Comfrey root (external use only)
Eucalyptus essential oil
Spruce from Norway
Prickly Ash, Southern Bark
St. John’s wort
Tea tree essential oil
Consumers can find brands that provide THR herbal medicines approved and regulated by the British Herbal Medicine Association / www.bhma.info
However, some herbs are not yet available as THR herbal medicines. Consumers who wish to purchase these herbs for their health will only be able to find them in the category of dietary supplements which should be purchased from credible brands registered with one of the following UK trade associations:
• The Health Food Manufacturers Association / www.hfma.org.uk
• The Owners Association of Great Britain / www.pagb.co.uk
• The Council for Responsible Nutrition / www.crnuk.org
(1) Frommenwiler DA, Reich E, Sharaf MHM, Cañigueral S and Etheridge CJ (2022) Market survey of regulated herbal products in different categories: how can HPTLC help detect quality issues? Front. Pharmacol. 13:925298. doi: 10.3389/fphar.2022.925298
Notes to Editors:
Two organizations continue to work to ensure proper regulation and the supply of safe, high quality herbal supplements to consumers in the UK:
1. The British Herbal Medicine Association (BHMA) has represented the interests of herbal medicine in the UK for almost 60 years. Founded in 1964 at a time of increasing regulatory scrutiny and as herbal medicine in this country faced an uncertain future, the BHMA played an important role in convincing the government of the day to include provisions for the industry and the herbal profession in the Medicines Act 1968. Members of the Association include manufacturers of herbal medicines, herbalists, companies involved in the supply of raw materials and herbal extracts, academics, pharmacists, retailers and students of herbal medicine. The Board strives to support members, closely monitors legislative developments affecting herbal medicine, liaises with regulatory authorities, industry forums and the media, provides advice and commentary on news EU or UK legislation and directives, and comments on other specific herbal medicines. problems. The BHMA recently created the Herbal Practitioners Suppliers section to bring together for the first time many UK suppliers of herbal medicines from the Western, Chinese and Ayurvedic traditions of herbal medicine. Ten members are current members and have been awarded the HerbMark® Quality Standard, which is only awarded to member companies of the program, after successfully completing an extensive audit process to help ensure that herbs administered by practitioners British Herbalists, Herbalists and Medical Herbalists are manufactured to pharmaceutical standards, ensuring consistent quality and effectiveness for their patients. For more information visit www.bhma.info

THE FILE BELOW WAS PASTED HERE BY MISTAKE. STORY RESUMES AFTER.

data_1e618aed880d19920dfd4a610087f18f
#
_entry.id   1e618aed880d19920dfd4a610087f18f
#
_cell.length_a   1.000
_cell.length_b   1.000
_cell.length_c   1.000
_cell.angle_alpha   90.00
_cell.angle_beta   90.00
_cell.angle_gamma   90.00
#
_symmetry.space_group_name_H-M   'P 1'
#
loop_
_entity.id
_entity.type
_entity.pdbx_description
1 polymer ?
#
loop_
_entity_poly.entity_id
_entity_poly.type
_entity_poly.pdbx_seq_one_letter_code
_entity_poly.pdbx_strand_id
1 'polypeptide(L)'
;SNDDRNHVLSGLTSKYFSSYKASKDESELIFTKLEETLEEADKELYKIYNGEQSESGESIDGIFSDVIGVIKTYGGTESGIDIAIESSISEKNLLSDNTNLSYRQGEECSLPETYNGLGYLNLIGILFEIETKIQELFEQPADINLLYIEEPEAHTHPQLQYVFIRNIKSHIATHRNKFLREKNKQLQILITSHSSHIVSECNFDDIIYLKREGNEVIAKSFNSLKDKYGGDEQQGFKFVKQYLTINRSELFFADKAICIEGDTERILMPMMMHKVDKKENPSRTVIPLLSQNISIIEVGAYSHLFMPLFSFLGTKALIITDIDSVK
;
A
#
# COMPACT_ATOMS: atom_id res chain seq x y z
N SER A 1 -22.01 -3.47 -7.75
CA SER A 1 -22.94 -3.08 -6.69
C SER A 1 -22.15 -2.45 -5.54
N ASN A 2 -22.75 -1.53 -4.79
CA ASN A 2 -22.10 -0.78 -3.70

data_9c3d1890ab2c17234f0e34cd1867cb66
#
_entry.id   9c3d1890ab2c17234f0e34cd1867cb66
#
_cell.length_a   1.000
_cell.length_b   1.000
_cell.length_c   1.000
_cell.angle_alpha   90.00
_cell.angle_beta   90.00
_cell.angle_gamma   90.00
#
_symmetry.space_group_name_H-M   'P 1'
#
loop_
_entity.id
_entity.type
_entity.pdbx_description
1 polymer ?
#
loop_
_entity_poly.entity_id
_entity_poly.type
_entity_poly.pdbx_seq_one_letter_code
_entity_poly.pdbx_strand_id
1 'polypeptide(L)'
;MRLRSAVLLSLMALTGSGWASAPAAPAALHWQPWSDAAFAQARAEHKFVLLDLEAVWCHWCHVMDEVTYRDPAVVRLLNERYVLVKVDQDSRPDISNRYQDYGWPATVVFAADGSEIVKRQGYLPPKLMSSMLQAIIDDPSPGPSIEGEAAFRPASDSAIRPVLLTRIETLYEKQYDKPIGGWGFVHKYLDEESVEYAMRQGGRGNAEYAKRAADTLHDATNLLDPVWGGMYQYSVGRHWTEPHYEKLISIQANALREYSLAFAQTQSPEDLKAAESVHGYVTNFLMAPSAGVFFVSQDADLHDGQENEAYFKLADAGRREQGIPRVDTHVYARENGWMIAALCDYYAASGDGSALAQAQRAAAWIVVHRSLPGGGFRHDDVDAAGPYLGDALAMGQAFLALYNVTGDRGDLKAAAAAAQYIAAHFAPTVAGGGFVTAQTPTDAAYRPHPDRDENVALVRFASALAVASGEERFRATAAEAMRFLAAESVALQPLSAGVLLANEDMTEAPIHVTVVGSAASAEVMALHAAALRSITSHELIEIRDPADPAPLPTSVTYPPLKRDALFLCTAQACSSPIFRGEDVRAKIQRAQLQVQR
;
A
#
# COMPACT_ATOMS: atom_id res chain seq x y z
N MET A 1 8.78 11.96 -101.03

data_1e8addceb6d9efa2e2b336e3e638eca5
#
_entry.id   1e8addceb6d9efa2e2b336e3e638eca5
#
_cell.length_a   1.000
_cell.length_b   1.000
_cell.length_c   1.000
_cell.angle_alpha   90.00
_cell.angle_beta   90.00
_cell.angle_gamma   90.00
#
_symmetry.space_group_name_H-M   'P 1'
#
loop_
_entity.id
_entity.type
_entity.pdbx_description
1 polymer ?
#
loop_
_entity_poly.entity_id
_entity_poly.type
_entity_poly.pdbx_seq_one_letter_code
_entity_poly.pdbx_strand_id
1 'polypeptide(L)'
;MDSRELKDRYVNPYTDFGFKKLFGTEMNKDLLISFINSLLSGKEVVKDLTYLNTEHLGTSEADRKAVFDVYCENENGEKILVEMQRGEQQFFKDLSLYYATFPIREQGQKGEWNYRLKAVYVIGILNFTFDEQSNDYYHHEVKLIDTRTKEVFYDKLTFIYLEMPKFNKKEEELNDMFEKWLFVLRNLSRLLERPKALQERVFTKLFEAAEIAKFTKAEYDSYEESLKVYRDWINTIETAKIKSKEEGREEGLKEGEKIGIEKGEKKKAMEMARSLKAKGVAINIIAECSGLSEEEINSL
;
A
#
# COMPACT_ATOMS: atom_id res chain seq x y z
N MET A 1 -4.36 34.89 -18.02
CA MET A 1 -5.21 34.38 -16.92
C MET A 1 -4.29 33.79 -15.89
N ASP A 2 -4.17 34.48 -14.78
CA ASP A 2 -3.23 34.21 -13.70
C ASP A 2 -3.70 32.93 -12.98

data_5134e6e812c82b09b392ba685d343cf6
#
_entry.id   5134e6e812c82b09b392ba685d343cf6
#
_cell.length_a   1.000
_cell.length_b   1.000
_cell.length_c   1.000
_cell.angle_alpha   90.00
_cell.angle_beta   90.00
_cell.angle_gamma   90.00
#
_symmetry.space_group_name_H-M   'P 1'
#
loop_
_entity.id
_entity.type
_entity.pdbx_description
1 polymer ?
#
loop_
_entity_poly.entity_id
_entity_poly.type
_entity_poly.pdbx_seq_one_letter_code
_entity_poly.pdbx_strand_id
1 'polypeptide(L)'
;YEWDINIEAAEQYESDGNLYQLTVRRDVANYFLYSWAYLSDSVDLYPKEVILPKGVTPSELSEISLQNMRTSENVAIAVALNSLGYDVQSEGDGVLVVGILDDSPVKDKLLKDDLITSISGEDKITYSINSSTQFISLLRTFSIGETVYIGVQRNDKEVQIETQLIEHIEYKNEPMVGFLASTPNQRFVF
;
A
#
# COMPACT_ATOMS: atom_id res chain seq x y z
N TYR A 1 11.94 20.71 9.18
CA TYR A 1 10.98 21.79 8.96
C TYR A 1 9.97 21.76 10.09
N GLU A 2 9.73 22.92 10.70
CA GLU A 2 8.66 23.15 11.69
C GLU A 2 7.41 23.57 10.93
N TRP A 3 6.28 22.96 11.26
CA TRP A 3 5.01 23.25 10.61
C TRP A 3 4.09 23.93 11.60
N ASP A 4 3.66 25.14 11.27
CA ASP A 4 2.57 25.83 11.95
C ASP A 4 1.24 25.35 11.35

2. The Health Food Manufacturers Association (HFMA) enforces three long-standing codes of practice – for GMP, labeling and advertising, and higher levels of safety for supplements – to ensure member companies adhere to high standards and offer safe and good quality products to UK consumers. As such, we welcome proportionate and clear legislation designed to ensure that consumer choice is informed by responsible and accurate information. The HFMA’s Code of Advertising Practice was created in 1978 and the first labeling and advertising advisory service in 1998. The Code sets the regulatory framework for specialty healthcare products and is administered by the CLEAR CHECK™ service accredited by the HFMA Primary Authority. For more information visit www.hfma.co.uk